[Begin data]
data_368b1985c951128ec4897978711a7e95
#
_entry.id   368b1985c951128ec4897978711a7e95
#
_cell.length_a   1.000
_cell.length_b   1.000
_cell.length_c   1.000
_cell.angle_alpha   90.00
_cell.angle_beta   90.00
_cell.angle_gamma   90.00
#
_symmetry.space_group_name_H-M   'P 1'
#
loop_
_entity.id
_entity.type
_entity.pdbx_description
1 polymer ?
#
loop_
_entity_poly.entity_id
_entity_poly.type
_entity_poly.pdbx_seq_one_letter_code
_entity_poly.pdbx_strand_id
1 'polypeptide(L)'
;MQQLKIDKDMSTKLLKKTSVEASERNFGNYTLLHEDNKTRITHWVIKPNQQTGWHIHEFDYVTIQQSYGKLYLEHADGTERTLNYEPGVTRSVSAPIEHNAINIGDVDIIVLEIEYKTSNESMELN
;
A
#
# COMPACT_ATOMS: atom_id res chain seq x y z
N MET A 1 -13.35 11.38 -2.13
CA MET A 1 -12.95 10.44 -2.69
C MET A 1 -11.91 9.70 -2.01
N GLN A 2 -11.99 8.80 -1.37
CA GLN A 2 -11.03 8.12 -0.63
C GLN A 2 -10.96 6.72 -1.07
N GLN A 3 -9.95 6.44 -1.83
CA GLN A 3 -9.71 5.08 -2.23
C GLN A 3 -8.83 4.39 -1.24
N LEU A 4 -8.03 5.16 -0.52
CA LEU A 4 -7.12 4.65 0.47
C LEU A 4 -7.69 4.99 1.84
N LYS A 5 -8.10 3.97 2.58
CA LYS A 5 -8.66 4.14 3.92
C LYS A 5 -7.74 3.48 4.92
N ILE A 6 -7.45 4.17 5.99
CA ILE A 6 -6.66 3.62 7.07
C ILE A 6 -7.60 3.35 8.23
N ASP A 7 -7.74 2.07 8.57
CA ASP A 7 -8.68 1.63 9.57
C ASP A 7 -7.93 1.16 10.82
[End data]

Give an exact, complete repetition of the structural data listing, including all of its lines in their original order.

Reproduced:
data_368b1985c951128ec4897978711a7e95
#
_entry.id   368b1985c951128ec4897978711a7e95
#
_cell.length_a   1.000
_cell.length_b   1.000
_cell.length_c   1.000
_cell.angle_alpha   90.00
_cell.angle_beta   90.00
_cell.angle_gamma   90.00
#
_symmetry.space_group_name_H-M   'P 1'
#
loop_
_entity.id
_entity.type
_entity.pdbx_description
1 polymer ?
#
loop_
_entity_poly.entity_id
_entity_poly.type
_entity_poly.pdbx_seq_one_letter_code
_entity_poly.pdbx_strand_id
1 'polypeptide(L)'
;MQQLKIDKDMSTKLLKKTSVEASERNFGNYTLLHEDNKTRITHWVIKPNQQTGWHIHEFDYVTIQQSYGKLYLEHADGTERTLNYEPGVTRSVSAPIEHNAINIGDVDIIVLEIEYKTSNESMELN
;
A
#
# COMPACT_ATOMS: atom_id res chain seq x y z
N MET A 1 -13.35 11.38 -2.13
CA MET A 1 -12.95 10.44 -2.69
C MET A 1 -11.91 9.70 -2.01
N GLN A 2 -11.99 8.80 -1.37
CA GLN A 2 -11.03 8.12 -0.63
C GLN A 2 -10.96 6.72 -1.07
N GLN A 3 -9.95 6.44 -1.83
CA GLN A 3 -9.71 5.08 -2.23
C GLN A 3 -8.83 4.39 -1.24
N LEU A 4 -8.03 5.16 -0.52
CA LEU A 4 -7.12 4.65 0.47
C LEU A 4 -7.69 4.99 1.84
N LYS A 5 -8.10 3.97 2.58
CA LYS A 5 -8.66 4.14 3.92
C LYS A 5 -7.74 3.48 4.92
N ILE A 6 -7.45 4.17 5.99
CA ILE A 6 -6.66 3.62 7.07
C ILE A 6 -7.60 3.35 8.23
N ASP A 7 -7.74 2.07 8.57
CA ASP A 7 -8.68 1.63 9.57
C ASP A 7 -7.93 1.16 10.82